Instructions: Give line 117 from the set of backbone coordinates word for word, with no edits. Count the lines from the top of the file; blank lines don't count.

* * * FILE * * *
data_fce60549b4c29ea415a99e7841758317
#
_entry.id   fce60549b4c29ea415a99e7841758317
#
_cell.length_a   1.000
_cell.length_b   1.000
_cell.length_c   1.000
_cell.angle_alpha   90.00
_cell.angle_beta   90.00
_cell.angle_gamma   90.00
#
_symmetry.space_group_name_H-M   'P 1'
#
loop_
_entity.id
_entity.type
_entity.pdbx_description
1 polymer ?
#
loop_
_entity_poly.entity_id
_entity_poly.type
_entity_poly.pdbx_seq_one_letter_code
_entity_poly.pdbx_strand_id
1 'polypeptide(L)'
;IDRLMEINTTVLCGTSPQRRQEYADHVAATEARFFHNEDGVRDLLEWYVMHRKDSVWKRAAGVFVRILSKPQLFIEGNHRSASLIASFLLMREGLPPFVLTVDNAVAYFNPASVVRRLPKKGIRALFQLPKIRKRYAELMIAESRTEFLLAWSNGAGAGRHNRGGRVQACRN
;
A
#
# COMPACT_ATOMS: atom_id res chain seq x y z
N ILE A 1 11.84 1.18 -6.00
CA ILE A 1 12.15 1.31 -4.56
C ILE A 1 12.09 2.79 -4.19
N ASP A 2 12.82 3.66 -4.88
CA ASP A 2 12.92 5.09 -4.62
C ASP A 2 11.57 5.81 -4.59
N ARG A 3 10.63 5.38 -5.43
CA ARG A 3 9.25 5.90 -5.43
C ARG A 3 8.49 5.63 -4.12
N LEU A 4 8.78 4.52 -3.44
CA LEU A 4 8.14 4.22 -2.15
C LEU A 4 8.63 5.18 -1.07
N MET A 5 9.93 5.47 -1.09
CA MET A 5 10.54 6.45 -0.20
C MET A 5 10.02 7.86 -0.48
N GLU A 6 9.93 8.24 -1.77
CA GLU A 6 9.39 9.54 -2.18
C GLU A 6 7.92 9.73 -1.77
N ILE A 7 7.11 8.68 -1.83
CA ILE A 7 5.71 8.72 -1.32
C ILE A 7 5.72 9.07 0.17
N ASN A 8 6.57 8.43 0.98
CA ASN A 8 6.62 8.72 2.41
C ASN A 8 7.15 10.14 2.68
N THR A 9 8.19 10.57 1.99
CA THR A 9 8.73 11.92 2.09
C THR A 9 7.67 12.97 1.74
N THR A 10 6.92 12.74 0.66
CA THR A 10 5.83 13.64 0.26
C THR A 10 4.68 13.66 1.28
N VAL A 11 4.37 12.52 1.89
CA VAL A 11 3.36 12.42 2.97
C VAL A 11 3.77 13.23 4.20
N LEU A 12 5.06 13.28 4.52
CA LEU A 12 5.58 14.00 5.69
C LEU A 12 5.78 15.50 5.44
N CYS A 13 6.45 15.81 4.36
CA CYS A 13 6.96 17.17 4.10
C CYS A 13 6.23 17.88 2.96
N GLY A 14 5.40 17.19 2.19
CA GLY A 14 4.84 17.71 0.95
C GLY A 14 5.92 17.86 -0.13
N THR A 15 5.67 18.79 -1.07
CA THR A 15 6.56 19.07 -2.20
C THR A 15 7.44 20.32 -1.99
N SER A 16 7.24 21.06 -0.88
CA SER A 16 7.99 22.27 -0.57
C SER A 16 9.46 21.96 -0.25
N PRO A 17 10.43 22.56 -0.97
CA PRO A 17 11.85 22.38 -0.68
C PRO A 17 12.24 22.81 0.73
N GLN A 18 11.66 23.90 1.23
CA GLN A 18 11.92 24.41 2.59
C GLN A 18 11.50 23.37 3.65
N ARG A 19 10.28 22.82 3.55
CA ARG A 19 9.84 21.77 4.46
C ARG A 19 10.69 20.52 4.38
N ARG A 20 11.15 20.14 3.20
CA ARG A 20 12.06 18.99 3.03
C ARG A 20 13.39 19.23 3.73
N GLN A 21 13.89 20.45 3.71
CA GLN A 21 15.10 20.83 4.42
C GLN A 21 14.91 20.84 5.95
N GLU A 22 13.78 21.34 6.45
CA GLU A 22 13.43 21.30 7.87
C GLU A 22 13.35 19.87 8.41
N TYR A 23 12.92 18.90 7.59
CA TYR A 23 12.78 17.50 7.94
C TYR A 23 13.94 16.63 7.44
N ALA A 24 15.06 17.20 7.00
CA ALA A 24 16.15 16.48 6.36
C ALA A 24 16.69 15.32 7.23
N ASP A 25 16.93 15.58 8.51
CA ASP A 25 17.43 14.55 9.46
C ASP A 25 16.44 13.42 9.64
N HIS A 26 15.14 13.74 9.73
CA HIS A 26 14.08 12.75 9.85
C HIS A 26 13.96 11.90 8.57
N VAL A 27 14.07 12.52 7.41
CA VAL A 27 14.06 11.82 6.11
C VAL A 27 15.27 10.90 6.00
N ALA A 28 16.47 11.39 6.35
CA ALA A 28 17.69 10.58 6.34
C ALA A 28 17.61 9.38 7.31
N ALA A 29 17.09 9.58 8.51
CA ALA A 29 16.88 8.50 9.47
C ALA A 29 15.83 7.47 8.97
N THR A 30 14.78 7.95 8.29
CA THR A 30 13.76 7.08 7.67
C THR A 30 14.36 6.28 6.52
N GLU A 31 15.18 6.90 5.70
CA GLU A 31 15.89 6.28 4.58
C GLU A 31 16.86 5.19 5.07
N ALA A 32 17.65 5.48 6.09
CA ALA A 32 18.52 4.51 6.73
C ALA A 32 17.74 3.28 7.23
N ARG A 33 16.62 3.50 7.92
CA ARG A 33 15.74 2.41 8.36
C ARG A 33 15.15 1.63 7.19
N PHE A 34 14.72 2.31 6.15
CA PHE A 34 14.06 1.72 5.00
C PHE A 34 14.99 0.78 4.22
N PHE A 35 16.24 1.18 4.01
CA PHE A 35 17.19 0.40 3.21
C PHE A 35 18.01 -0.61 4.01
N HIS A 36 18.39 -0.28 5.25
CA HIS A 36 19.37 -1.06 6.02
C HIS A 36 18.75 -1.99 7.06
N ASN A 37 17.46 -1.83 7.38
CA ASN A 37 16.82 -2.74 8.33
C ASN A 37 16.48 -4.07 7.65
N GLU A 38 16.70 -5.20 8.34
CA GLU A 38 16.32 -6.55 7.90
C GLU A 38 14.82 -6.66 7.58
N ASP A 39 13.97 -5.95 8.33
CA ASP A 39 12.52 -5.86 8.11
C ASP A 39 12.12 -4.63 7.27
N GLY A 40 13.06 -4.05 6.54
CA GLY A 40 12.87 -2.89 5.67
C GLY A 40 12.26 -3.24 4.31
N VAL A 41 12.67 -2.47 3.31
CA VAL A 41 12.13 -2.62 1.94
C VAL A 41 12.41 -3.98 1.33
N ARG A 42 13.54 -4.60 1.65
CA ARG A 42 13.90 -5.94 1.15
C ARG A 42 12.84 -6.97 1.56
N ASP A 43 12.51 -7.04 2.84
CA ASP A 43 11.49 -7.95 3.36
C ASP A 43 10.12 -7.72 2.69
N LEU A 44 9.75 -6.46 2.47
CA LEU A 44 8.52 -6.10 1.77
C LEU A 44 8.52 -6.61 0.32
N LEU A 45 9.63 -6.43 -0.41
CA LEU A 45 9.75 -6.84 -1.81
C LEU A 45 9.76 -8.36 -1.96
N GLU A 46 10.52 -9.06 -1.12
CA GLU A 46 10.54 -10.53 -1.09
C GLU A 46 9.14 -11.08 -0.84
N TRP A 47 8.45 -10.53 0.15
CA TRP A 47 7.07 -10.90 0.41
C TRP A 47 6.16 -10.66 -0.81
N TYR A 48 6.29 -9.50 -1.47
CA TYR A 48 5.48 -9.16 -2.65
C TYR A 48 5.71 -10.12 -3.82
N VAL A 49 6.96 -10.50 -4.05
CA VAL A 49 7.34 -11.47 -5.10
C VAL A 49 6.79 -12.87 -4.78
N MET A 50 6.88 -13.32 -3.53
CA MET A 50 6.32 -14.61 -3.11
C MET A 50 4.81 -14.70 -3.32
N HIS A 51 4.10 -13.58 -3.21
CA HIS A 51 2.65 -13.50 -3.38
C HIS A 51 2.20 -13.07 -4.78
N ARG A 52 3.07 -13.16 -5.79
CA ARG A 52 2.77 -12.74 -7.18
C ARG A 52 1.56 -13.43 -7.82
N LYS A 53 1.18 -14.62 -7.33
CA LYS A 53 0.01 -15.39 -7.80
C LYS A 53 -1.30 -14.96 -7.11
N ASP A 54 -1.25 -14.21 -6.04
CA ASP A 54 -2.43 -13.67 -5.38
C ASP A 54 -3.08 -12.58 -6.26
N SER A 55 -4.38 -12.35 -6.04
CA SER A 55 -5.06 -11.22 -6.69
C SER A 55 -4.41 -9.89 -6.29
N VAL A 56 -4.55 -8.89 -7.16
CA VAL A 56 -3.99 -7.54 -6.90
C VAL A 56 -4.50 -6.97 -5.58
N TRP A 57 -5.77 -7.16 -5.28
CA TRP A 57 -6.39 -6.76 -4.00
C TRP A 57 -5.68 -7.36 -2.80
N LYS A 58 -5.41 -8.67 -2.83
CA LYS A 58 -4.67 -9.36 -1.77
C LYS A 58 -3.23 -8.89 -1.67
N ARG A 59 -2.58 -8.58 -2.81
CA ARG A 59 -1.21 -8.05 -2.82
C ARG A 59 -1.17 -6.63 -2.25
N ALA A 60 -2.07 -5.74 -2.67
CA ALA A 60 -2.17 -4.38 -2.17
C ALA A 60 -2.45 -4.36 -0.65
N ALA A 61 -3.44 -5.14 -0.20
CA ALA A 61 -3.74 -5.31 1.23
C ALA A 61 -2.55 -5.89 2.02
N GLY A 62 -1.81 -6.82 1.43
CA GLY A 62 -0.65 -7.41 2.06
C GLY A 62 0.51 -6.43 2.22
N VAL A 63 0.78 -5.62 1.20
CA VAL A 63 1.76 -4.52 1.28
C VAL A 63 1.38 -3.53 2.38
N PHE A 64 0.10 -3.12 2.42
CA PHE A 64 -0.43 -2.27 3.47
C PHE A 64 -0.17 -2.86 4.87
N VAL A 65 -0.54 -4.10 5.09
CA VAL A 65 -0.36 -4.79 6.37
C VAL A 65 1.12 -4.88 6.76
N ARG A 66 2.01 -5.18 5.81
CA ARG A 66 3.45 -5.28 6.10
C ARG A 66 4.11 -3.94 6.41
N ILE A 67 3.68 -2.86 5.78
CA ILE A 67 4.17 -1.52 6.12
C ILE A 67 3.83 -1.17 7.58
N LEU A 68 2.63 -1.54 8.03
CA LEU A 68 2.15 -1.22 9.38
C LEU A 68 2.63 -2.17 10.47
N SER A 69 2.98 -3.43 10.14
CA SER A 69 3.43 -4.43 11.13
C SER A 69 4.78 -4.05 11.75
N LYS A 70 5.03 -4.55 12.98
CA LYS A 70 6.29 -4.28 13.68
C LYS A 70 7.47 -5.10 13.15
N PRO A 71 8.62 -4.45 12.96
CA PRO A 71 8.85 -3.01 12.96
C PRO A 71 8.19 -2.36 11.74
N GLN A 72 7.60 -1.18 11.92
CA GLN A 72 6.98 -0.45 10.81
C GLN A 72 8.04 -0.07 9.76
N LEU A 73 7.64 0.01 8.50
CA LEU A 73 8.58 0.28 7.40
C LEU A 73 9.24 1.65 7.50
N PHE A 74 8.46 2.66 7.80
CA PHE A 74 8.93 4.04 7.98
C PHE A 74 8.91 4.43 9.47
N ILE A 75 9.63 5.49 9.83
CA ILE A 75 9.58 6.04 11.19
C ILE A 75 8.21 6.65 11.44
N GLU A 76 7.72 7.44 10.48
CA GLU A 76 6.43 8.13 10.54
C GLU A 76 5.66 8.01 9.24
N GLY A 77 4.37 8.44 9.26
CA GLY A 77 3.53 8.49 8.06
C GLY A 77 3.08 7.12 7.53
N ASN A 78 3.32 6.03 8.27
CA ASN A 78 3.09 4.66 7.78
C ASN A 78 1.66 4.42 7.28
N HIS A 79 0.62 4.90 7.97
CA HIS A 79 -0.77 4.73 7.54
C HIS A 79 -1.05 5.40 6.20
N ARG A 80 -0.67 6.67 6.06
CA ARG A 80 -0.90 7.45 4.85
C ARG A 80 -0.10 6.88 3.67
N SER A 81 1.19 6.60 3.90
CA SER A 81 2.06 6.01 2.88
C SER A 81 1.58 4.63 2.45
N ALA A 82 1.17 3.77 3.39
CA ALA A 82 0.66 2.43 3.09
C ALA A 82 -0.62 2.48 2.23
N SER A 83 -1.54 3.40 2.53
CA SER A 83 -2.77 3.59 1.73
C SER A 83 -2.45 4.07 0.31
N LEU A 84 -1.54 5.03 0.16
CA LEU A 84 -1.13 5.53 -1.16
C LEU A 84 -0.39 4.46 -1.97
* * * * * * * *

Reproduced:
C ALA A 29 15.83 7.47 8.97